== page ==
The “fish’s head is completely rotten,” Mr. Girkin, a former officer with Russia’s Federal Security Service, said in a video released on his Telegram channel.

The criticism has also come from the rank and file. In November, The Grayzone, a Russian military blog, published a letter supposedly written by members of the Russian Pacific Fleet’s 155th Guards Naval Infantry Brigade who blasted military commanders after a disastrous attack on Ukrainian positions in the Donetsk province.

“As a result of the ‘carefully’ planned offensive by the ‘great generals,’ we lost about 300 people killed, wounded and missing in the course of four days. [And] half of our equipment,” the Russian troops wrote, according to English-language media accounts.

A wartime president

The criticism of the Russian war machine has been remarkably blunt, but much of it has focused on the military in a general sense or on embattled Defense Minister Sergei Shoigu. Rarely has Mr. Putin been targeted by name.

Should prominent right-wing figures fully turn on the Russian president ahead of the March 2024 election, it could mark a turning point in the war and a dangerous moment for the planet because Mr. Putin could take desperate measures to retain his credibility.

Those fears are grounded in Mr. Putin’s veiled threats of his willingness to use a tactical nuclear weapon on the battlefield in Ukraine. Although Western intelligence officials maintain they have seen no evidence that Moscow is willing to go that far, a major shift in Mr. Putin’s political fortunes may alter the calculus.

With Russian forces having failed to capture any major Ukrainian city and struggling to hold territory they effectively controlled before the war, Mr. Putin is under increasing strain to show that his gamble has paid off.

“In 2024, next February, he will be conducting [an] election campaign. By that time, he needs to show success in Ukraine both to the people and the hawks in his entourage. That’s a very important starting point for him,” said Mr. Rubin, the exiled Russian journalist.

“That’s the point where these people, the right wing, will have a possibility, in my mind, to put strong, strong pressure on him. That’s the critical point. That’s the point where he’s really vulnerable,” he said. “I’m afraid of this time. If he’s afraid he cannot show results, what would he do? A nuclear attack? I strongly believe not. But for the right wing, it would be their time.”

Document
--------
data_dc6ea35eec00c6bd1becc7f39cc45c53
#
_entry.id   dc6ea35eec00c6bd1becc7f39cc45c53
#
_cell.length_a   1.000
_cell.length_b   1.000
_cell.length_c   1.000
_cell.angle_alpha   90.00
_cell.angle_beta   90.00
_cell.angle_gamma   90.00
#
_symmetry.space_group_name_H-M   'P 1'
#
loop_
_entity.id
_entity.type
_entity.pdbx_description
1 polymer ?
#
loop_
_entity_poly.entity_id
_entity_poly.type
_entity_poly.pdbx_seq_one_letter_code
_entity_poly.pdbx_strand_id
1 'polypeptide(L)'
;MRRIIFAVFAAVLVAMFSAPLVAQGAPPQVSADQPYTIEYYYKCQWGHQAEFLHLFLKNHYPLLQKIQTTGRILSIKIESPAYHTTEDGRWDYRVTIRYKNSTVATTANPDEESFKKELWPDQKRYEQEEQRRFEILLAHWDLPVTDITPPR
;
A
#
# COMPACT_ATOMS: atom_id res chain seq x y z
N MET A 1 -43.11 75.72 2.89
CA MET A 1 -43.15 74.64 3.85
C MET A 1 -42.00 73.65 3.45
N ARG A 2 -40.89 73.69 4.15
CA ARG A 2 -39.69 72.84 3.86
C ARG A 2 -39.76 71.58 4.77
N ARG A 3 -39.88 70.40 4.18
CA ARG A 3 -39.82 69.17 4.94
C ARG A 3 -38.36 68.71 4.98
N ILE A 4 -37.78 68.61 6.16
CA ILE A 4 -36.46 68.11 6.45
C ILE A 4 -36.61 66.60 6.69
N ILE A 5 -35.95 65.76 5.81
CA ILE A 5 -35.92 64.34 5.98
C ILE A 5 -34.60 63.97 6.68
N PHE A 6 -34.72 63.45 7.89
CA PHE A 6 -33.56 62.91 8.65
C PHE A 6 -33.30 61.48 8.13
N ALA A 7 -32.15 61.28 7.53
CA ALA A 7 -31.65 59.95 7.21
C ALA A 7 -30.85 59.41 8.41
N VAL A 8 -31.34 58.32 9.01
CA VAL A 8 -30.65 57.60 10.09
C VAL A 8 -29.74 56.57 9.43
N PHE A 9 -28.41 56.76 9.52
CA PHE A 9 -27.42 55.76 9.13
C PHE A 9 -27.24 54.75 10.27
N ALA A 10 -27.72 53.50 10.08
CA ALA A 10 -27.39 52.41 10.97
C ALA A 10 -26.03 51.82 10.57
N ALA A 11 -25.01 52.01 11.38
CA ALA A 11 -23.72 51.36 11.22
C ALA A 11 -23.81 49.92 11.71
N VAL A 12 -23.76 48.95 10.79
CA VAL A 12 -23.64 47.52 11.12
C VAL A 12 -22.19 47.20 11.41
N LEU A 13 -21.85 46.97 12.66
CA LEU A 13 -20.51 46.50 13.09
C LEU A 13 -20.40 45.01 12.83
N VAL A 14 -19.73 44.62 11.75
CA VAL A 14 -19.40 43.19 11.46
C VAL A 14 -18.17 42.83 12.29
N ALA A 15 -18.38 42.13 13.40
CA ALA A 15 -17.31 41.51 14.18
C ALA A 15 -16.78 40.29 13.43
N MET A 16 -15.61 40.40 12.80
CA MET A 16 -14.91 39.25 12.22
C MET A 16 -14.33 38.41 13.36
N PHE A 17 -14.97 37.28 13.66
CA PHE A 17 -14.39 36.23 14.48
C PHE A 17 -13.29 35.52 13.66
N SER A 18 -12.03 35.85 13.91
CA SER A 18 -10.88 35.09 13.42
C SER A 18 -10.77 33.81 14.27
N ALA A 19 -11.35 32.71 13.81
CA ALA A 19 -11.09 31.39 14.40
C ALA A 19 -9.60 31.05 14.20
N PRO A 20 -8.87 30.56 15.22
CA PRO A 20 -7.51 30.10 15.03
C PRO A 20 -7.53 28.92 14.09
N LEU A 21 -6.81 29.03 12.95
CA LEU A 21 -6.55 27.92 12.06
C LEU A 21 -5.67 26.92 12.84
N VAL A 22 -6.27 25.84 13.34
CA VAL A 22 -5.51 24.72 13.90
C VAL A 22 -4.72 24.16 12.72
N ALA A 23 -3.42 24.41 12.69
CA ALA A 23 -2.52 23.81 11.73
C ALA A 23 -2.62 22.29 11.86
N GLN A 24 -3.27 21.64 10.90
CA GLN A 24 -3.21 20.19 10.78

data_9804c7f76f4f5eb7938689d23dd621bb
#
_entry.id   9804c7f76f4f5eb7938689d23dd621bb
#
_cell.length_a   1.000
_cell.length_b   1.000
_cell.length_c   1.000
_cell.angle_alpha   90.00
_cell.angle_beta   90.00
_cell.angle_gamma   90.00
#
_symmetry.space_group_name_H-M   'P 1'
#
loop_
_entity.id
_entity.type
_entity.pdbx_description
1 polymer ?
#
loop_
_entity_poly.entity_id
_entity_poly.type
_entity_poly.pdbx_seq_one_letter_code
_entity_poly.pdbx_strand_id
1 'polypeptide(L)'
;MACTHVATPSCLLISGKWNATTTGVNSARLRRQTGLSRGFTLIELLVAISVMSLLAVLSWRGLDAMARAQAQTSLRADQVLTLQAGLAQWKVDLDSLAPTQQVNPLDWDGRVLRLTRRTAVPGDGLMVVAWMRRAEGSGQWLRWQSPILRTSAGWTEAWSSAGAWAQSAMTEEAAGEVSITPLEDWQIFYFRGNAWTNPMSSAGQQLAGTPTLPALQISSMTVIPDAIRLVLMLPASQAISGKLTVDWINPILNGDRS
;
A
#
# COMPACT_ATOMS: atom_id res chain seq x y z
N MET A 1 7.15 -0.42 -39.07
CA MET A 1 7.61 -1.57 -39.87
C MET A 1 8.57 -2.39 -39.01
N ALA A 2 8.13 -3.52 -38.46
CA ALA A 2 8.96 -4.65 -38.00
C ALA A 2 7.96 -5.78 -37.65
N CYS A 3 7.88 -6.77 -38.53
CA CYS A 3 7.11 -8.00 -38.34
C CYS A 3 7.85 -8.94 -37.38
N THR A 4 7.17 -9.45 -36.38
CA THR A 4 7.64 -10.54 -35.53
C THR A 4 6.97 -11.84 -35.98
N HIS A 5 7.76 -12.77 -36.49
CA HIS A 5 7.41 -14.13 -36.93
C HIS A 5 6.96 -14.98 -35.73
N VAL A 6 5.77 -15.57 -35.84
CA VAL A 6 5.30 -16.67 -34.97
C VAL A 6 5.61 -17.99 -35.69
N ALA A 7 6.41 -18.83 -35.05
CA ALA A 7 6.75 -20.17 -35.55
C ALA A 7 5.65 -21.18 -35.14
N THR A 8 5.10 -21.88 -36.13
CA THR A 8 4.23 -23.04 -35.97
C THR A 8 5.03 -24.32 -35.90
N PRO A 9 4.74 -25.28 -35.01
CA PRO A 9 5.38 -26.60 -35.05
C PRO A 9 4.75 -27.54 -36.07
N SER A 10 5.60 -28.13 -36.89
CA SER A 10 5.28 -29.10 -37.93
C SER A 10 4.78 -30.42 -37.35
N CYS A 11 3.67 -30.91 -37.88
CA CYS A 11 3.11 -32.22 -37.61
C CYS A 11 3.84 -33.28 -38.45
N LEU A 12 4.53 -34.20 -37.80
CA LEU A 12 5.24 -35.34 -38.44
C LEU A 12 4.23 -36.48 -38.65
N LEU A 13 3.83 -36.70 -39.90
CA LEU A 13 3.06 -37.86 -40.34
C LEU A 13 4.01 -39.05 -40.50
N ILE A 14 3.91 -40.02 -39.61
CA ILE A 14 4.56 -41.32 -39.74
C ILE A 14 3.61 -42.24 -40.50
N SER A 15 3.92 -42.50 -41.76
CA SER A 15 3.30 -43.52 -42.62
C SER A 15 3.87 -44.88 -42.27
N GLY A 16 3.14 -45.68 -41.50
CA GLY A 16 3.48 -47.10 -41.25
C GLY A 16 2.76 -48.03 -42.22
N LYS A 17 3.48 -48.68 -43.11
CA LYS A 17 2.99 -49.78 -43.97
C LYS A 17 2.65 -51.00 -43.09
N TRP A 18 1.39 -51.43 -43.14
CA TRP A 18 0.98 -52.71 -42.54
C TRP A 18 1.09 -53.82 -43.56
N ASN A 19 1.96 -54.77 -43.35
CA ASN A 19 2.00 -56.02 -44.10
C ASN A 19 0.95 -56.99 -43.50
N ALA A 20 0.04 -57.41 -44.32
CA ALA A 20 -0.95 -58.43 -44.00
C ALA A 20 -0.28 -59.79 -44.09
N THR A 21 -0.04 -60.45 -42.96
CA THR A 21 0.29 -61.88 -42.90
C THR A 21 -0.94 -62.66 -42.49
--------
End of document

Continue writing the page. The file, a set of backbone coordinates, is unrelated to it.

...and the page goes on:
Some analysts caution against counting out Mr. Putin too early. The longtime Russian leader has shown a remarkable ability to stay a step ahead of the forces moving against him — evidenced perhaps by the Kremlin’s apparent effort to marginalize Mr. Prigozhin just as he was beginning to emerge as a possible threat.

“Putin has traditionally shown himself to be masterful at managing all these power structures and competing factions in Russia,” said Dr. Kenneth Dekleva, a former State Department regional medical officer/psychiatrist who served for five years in Moscow and is currently a senior fellow with the George H.W. Bush Foundation for U.S.-China Relations.

Dr. Dekleva pointed to some polls that show a large number of Russians agreeing with Mr. Putin’s decision to invade Ukraine and the rationale behind it.

Still, some estimates say as many as 1 million Russians have left the country since the start of the war. That suggests the war remains deeply unpopular, at least in some circles of society. Other surveys suggest the same.

In December, the Latvia-based news outlet Meduza claimed to have seen internal Kremlin data showing that just 25% of Russians supported continuing the war and 55% wanted peace talks with Ukraine.

For regional officials, a new government in Moscow may make little difference, especially given the increasing likelihood that such a government might ramp up the war in Ukraine, not end it.

“It doesn’t really matter whether it’s going to go worse or better. It is worse than worse enough or bad enough now,” Estonian Defense Secretary Kusti Salm said during a recent visit to Washington.

• Ben Wolfgang can be reached at bwolfgang@washingtontimes.com.